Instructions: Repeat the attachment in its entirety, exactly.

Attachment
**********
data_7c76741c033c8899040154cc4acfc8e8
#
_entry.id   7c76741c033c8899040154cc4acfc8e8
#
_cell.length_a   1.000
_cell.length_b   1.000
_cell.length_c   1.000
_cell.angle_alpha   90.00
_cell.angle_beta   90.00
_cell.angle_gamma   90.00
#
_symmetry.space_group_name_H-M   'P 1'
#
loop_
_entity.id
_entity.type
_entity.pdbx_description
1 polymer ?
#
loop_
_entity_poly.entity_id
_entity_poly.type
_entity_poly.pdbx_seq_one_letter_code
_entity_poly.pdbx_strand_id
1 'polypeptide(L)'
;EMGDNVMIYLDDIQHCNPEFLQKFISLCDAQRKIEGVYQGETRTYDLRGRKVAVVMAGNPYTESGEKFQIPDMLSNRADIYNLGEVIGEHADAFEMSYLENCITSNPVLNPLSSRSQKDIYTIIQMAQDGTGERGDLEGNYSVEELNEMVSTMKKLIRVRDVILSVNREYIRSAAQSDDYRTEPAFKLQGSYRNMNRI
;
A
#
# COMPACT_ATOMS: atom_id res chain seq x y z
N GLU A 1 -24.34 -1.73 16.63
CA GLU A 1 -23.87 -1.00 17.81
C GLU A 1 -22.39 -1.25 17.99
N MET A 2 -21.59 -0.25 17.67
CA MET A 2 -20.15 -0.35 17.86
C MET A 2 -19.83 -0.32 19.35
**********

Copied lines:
data_7c76741c033c8899040154cc4acfc8e8
#
_entry.id   7c76741c033c8899040154cc4acfc8e8
#
_cell.length_a   1.000
_cell.length_b   1.000
_cell.length_c   1.000
_cell.angle_alpha   90.00
_cell.angle_beta   90.00
_cell.angle_gamma   90.00
#
_symmetry.space_group_name_H-M   'P 1'
#
loop_
_entity.id
_entity.type
_entity.pdbx_description
1 polymer ?
#
loop_
_entity_poly.entity_id
_entity_poly.type
_entity_poly.pdbx_seq_one_letter_code
_entity_poly.pdbx_strand_id
1 'polypeptide(L)'
;EMGDNVMIYLDDIQHCNPEFLQKFISLCDAQRKIEGVYQGETRTYDLRGRKVAVVMAGNPYTESGEKFQIPDMLSNRADIYNLGEVIGEHADAFEMSYLENCITSNPVLNPLSSRSQKDIYTIIQMAQDGTGERGDLEGNYSVEELNEMVSTMKKLIRVRDVILSVNREYIRSAAQSDDYRTEPAFKLQGSYRNMNRI
;
A
#
# COMPACT_ATOMS: atom_id res chain seq x y z
N GLU A 1 -24.34 -1.73 16.63
CA GLU A 1 -23.87 -1.00 17.81
C GLU A 1 -22.39 -1.25 17.99
N MET A 2 -21.59 -0.25 17.67
CA MET A 2 -20.15 -0.35 17.86
C MET A 2 -19.83 -0.32 19.35